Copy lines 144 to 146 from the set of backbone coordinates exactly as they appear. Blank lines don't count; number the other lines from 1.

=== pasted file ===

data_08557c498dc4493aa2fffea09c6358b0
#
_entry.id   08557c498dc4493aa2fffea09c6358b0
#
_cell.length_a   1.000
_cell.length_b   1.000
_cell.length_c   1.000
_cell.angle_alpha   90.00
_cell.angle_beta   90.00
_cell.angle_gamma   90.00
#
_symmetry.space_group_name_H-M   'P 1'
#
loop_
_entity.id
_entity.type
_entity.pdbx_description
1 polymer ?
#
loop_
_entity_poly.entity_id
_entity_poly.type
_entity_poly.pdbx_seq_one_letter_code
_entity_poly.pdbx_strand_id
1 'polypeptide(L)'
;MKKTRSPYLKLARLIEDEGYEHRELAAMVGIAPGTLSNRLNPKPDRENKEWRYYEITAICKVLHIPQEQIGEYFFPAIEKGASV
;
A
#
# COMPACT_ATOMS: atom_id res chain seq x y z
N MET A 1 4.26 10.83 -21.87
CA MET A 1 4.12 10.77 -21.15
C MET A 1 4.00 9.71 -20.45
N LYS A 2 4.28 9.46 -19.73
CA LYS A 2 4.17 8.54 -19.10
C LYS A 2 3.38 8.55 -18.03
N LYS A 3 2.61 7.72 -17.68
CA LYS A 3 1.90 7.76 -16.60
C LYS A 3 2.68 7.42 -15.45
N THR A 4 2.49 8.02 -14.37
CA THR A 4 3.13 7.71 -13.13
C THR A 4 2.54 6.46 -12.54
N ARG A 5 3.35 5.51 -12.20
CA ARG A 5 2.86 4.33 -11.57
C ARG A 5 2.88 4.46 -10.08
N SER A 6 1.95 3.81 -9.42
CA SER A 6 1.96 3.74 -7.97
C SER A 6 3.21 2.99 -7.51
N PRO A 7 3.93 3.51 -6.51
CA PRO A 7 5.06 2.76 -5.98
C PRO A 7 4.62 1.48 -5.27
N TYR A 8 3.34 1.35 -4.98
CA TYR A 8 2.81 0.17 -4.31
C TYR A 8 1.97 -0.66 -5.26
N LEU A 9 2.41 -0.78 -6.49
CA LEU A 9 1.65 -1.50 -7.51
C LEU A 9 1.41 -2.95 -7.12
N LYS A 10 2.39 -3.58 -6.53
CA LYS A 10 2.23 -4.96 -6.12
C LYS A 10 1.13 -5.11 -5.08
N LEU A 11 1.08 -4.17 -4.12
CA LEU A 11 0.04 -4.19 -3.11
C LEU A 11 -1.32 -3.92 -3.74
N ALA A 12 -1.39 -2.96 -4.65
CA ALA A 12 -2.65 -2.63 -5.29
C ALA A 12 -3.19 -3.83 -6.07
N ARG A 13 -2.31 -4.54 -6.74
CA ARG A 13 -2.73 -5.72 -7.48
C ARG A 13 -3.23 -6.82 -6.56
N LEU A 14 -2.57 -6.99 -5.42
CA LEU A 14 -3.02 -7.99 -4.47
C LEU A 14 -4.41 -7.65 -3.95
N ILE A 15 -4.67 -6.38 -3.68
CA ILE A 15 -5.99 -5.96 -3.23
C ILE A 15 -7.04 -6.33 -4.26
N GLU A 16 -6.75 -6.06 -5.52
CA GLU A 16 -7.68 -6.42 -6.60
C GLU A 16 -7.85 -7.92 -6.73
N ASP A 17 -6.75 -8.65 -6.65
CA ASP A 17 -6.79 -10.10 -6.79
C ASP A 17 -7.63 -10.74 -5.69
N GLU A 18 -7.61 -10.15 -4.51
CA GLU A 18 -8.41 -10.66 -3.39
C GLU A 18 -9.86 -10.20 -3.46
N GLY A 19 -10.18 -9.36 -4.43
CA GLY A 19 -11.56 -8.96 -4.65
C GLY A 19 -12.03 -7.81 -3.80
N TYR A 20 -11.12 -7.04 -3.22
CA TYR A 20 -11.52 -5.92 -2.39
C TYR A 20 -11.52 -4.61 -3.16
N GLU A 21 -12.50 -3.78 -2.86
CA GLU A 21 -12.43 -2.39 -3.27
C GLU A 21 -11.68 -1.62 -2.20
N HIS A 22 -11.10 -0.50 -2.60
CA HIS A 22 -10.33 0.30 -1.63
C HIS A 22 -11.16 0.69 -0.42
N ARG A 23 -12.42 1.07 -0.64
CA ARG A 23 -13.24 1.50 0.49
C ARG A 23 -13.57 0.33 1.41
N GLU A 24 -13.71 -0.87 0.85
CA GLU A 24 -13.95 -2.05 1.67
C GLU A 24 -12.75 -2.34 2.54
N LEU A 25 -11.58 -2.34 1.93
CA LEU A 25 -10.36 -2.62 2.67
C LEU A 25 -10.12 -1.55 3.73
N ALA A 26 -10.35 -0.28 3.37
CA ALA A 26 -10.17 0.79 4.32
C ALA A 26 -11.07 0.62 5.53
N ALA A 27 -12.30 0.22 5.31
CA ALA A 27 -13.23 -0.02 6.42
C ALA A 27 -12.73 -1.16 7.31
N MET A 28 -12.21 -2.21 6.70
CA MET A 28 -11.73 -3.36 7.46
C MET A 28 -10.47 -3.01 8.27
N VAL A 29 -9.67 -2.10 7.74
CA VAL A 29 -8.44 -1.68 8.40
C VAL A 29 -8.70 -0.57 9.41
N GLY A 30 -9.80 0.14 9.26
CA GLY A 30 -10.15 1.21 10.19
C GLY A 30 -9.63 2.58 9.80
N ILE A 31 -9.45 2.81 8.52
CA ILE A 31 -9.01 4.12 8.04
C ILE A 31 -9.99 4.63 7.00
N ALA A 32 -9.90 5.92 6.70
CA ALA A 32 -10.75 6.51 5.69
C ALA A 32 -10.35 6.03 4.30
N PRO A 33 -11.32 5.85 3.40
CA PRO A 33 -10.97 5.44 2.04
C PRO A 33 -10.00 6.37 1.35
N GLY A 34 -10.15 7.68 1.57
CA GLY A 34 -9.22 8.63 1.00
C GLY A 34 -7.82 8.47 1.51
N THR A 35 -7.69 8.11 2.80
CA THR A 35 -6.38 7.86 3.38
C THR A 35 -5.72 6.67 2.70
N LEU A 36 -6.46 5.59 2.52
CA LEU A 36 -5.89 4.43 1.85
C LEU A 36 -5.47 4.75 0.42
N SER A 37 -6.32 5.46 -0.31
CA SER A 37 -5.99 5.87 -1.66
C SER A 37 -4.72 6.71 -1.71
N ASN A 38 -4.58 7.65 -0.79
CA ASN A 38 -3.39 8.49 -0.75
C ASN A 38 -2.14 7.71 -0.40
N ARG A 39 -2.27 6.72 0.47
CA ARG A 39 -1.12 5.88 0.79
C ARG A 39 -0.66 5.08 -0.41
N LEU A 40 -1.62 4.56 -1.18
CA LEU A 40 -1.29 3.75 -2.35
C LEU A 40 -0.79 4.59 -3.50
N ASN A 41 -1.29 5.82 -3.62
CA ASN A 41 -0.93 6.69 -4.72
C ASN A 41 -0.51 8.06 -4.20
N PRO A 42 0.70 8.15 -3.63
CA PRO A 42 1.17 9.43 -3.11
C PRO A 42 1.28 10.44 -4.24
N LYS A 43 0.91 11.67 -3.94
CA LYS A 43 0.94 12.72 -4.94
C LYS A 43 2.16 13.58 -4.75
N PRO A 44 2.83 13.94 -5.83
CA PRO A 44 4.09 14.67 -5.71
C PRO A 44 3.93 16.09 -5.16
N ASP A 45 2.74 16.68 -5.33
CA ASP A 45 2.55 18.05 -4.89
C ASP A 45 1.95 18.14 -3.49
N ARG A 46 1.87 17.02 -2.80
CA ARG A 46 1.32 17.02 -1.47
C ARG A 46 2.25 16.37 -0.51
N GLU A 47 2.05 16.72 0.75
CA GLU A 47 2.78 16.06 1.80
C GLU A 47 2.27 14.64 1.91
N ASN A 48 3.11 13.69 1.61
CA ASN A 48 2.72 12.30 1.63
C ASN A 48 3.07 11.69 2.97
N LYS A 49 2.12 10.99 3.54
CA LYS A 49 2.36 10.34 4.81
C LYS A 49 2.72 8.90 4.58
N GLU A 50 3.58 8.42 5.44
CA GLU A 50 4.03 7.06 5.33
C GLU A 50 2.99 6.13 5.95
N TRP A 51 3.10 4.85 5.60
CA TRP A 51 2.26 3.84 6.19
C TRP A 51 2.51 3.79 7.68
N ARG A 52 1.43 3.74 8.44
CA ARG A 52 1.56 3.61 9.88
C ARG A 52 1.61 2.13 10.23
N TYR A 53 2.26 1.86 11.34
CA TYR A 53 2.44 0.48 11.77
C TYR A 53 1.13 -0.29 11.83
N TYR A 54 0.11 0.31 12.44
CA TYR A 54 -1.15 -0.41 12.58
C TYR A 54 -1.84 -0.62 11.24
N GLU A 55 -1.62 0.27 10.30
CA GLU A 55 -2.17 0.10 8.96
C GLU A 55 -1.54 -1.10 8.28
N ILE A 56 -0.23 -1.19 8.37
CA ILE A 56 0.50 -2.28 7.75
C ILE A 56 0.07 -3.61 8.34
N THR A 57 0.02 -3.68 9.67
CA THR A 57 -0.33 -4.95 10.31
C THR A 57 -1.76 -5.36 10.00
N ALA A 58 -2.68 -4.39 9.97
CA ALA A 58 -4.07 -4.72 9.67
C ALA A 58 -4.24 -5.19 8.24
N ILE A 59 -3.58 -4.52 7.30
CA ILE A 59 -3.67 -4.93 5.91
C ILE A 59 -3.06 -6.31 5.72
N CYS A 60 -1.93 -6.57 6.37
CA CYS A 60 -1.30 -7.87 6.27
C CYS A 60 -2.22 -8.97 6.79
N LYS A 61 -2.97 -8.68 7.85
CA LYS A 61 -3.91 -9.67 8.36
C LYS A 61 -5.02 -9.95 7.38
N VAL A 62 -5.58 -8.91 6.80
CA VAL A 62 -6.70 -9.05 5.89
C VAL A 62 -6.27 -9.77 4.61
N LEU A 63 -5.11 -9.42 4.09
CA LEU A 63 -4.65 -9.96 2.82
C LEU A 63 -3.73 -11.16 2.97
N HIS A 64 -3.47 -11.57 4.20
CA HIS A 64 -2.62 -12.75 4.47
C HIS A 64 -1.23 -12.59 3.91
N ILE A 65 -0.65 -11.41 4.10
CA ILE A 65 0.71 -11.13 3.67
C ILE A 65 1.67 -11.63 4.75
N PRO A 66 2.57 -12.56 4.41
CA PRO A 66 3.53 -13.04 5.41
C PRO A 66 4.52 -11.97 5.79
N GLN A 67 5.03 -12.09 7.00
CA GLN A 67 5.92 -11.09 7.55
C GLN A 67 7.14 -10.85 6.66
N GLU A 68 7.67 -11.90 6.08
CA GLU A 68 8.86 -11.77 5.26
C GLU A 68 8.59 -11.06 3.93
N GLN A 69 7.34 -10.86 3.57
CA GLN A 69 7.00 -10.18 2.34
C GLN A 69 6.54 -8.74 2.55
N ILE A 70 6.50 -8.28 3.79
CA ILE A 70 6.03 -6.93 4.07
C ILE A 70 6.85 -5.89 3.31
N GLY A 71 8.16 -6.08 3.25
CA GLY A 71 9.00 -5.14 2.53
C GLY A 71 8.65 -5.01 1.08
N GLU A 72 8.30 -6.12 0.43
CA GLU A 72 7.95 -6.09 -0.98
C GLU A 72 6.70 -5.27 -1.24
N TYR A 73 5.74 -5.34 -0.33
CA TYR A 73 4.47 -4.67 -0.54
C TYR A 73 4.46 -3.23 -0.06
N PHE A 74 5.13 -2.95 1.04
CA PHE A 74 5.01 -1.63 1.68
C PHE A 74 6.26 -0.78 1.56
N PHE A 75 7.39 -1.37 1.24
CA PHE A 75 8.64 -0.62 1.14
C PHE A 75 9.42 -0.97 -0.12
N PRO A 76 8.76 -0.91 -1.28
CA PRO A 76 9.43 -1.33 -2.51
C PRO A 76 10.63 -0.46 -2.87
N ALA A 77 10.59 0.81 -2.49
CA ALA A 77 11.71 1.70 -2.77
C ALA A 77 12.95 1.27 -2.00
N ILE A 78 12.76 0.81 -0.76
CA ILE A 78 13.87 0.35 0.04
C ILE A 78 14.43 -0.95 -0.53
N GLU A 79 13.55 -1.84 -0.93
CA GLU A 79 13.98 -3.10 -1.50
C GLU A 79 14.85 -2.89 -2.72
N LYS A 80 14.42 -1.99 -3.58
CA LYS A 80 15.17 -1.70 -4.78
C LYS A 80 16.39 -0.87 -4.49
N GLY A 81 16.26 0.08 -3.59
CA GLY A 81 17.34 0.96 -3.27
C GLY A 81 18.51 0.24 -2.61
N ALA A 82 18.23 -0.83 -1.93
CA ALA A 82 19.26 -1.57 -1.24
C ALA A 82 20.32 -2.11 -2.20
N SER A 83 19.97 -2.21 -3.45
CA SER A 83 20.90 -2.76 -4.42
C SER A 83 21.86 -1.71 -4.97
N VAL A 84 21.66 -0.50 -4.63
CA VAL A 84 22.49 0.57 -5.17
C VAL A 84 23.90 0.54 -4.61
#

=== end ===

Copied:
C ASN A 38 -2.14 7.71 -0.40
N ARG A 39 -2.27 6.72 0.47
CA ARG A 39 -1.12 5.88 0.79